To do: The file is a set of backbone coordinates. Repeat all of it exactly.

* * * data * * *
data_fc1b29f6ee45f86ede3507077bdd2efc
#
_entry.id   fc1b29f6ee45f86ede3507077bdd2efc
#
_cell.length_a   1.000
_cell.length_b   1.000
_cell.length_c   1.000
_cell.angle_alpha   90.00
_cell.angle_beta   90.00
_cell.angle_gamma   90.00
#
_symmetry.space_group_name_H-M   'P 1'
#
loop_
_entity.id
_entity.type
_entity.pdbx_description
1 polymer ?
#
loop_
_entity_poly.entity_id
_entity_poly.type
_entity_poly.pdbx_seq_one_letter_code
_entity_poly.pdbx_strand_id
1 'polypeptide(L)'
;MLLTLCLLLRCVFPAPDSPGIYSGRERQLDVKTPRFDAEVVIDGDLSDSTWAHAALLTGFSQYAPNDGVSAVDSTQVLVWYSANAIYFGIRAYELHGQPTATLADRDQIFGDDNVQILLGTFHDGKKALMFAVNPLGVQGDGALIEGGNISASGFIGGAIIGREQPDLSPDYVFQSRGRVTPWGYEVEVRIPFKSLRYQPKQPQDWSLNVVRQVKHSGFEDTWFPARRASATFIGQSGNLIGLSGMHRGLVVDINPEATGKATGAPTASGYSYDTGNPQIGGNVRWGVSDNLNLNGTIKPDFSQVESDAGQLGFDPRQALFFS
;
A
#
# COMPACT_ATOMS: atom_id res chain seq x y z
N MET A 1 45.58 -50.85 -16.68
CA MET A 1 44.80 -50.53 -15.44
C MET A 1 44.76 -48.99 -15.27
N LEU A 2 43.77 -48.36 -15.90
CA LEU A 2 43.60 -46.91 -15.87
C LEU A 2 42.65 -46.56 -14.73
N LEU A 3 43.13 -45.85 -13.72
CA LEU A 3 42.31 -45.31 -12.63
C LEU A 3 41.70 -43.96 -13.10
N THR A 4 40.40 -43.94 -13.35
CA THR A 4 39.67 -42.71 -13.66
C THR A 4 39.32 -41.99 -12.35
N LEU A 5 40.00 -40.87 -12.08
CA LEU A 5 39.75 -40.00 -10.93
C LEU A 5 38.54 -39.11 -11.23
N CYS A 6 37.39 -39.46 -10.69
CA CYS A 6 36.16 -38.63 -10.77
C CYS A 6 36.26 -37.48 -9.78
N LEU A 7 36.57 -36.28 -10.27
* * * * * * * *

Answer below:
data_fc1b29f6ee45f86ede3507077bdd2efc
#
_entry.id   fc1b29f6ee45f86ede3507077bdd2efc
#
_cell.length_a   1.000
_cell.length_b   1.000
_cell.length_c   1.000
_cell.angle_alpha   90.00
_cell.angle_beta   90.00
_cell.angle_gamma   90.00
#
_symmetry.space_group_name_H-M   'P 1'
#
loop_
_entity.id
_entity.type
_entity.pdbx_description
1 polymer ?
#
loop_
_entity_poly.entity_id
_entity_poly.type
_entity_poly.pdbx_seq_one_letter_code
_entity_poly.pdbx_strand_id
1 'polypeptide(L)'
;MLLTLCLLLRCVFPAPDSPGIYSGRERQLDVKTPRFDAEVVIDGDLSDSTWAHAALLTGFSQYAPNDGVSAVDSTQVLVWYSANAIYFGIRAYELHGQPTATLADRDQIFGDDNVQILLGTFHDGKKALMFAVNPLGVQGDGALIEGGNISASGFIGGAIIGREQPDLSPDYVFQSRGRVTPWGYEVEVRIPFKSLRYQPKQPQDWSLNVVRQVKHSGFEDTWFPARRASATFIGQSGNLIGLSGMHRGLVVDINPEATGKATGAPTASGYSYDTGNPQIGGNVRWGVSDNLNLNGTIKPDFSQVESDAGQLGFDPRQALFFS
;
A
#
# COMPACT_ATOMS: atom_id res chain seq x y z
N MET A 1 45.58 -50.85 -16.68
CA MET A 1 44.80 -50.53 -15.44
C MET A 1 44.76 -48.99 -15.27
N LEU A 2 43.77 -48.36 -15.90
CA LEU A 2 43.60 -46.91 -15.87
C LEU A 2 42.65 -46.56 -14.73
N LEU A 3 43.13 -45.85 -13.72
CA LEU A 3 42.31 -45.31 -12.63
C LEU A 3 41.70 -43.96 -13.10
N THR A 4 40.40 -43.94 -13.35
CA THR A 4 39.67 -42.71 -13.66
C THR A 4 39.32 -41.99 -12.35
N LEU A 5 40.00 -40.87 -12.08
CA LEU A 5 39.75 -40.00 -10.93
C LEU A 5 38.54 -39.11 -11.23
N CYS A 6 37.39 -39.46 -10.69
CA CYS A 6 36.16 -38.63 -10.77
C CYS A 6 36.26 -37.48 -9.78
N LEU A 7 36.57 -36.28 -10.27